She exclaims, ‘my driver is waiting for me. We shall meet at the theatre at six.’
‘I can’t wait to begin to court you! Oh it will be very artistic Lady Grace! I shall request a motor car.’
She arrives at her destination – home, heartedly thanks the driver and unlocks the door. She rings for the maid, Ava, who appears quickly. Grace tells her she would not be home for dinner so only to prepare a meal for herself.
Into her boudoir she goes and in the fastest manner possible undresses. On the Persian rug, her expensive yellow dress, her stocking and her low heels, are scattered. She is not impoverished, but her figure is small and petite. Her curves are womanly indeed, making her body fuller. She is unconcerned about the effect she has on men. She battered Loenard’s marriage proposal with her lips and her heart was only conquered with revenge. Even though he raggedly wanted her still, preferably in bed.
She is dressed in her costume; a tattered ash coloured gown, a pair of walking boots, a hat and purse in hand. Out of the commode she takes out casket she takes out a lump of fresh green notes.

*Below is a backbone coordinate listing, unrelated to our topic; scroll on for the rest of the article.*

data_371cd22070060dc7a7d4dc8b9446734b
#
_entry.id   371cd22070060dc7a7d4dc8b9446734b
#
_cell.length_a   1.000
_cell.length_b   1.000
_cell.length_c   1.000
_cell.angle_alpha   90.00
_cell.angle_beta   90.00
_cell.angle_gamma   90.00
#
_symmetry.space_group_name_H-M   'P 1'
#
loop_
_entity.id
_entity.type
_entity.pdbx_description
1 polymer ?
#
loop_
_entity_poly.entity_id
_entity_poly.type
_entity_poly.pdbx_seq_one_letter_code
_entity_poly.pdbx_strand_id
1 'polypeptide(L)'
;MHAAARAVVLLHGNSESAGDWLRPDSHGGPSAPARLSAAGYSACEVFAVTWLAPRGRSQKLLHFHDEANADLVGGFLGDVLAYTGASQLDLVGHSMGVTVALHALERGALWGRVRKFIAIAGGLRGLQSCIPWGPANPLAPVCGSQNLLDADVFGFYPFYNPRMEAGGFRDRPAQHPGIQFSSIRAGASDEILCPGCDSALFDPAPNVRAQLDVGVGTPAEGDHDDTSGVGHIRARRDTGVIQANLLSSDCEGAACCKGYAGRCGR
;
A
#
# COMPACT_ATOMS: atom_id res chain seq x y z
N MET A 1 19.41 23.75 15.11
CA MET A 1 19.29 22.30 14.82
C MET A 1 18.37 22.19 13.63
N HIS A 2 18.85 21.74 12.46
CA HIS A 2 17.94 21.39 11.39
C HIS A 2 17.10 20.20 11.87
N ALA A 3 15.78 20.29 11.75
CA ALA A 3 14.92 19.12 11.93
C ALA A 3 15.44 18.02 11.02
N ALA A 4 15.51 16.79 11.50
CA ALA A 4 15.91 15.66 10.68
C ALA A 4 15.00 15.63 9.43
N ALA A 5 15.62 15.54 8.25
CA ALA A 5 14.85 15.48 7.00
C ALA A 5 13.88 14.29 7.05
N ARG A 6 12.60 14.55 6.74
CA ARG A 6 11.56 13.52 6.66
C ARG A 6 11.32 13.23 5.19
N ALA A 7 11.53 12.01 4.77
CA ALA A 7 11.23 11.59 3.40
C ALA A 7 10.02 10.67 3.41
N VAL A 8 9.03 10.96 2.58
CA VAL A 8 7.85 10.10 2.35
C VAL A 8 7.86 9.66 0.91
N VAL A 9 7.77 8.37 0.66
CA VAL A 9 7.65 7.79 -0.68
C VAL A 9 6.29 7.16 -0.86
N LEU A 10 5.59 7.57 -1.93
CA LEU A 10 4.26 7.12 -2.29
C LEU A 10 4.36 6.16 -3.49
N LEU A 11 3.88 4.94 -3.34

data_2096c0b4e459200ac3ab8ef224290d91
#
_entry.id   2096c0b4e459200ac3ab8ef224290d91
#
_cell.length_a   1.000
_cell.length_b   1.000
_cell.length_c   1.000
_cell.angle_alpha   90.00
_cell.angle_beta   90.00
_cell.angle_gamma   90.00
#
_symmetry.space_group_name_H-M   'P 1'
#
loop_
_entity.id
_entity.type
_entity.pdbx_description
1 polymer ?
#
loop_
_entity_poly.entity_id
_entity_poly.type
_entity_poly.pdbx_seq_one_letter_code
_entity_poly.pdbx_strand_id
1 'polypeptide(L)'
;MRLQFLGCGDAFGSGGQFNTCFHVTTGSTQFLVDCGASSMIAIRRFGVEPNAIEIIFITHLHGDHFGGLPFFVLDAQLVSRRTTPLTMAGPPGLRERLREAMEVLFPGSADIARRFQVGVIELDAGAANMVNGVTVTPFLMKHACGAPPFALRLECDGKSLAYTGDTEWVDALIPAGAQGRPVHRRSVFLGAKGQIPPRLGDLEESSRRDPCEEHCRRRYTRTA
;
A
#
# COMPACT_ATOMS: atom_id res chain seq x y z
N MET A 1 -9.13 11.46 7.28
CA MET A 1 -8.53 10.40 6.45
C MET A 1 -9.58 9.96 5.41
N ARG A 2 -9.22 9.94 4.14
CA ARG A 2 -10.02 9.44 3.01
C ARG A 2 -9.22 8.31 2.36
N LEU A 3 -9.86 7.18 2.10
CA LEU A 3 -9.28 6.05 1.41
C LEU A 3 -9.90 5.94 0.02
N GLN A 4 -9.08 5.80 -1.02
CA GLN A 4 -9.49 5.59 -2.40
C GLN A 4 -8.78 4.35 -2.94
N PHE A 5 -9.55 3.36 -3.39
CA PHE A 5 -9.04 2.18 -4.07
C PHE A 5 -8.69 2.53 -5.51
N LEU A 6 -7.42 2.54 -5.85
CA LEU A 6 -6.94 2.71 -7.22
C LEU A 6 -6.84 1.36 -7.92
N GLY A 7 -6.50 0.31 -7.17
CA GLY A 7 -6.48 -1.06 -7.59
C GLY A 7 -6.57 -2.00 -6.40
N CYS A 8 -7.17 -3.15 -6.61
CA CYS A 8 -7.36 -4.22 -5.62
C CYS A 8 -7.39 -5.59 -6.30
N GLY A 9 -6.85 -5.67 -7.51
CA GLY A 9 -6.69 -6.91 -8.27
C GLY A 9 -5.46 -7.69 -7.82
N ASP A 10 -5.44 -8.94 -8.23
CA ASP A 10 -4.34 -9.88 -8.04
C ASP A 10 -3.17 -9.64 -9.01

The darkness devours the day. Worried that she would not be able to find Sybil, Dorian’s fascination, she nervously plays with the money as she enters the disreputable theatre. Into the portal to world of female oppression she descends, locating a man.
‘Is Sybil here?’
He slurs, ‘What business do you have with her?’
‘That simply doesn’t concern you!’
‘Why should I tell you?’
He stands in front of her to bar her way. She shoves him aside and into the chair he stumbles.
Two women scrub the stage so Grace goes up the flight of stairs.
Politely she says, “Sorry! I’m here looking for Sybil. Could you tell me where I can find her?’
One woman goes over to her. The other sits on the stage. Grinding labour they have to carry out – another lifeless day. They are poor working women, and have no saved dignity here.
‘Grimshore Close number 19, not far from here’
‘What can I offer as a thank you…?
‘To be you my Lady even just for a day, expect we know that isn’t impossible.’
‘Yes, so the best thing I can offer is money’
‘Anything that you give us my lady will be glorified.’
She hands them both some notes which flicker before their eyes.
Grace walks along the overgrown and rooting labyrinth streets of Soho. Outside one house a blue handkerchief, another house has a broken window and muddy footprints on the wall of another. She wonders what the significance of these traces of life are and what kind of lives these people lead? Obviously in parallel to hers, yet destined to meet.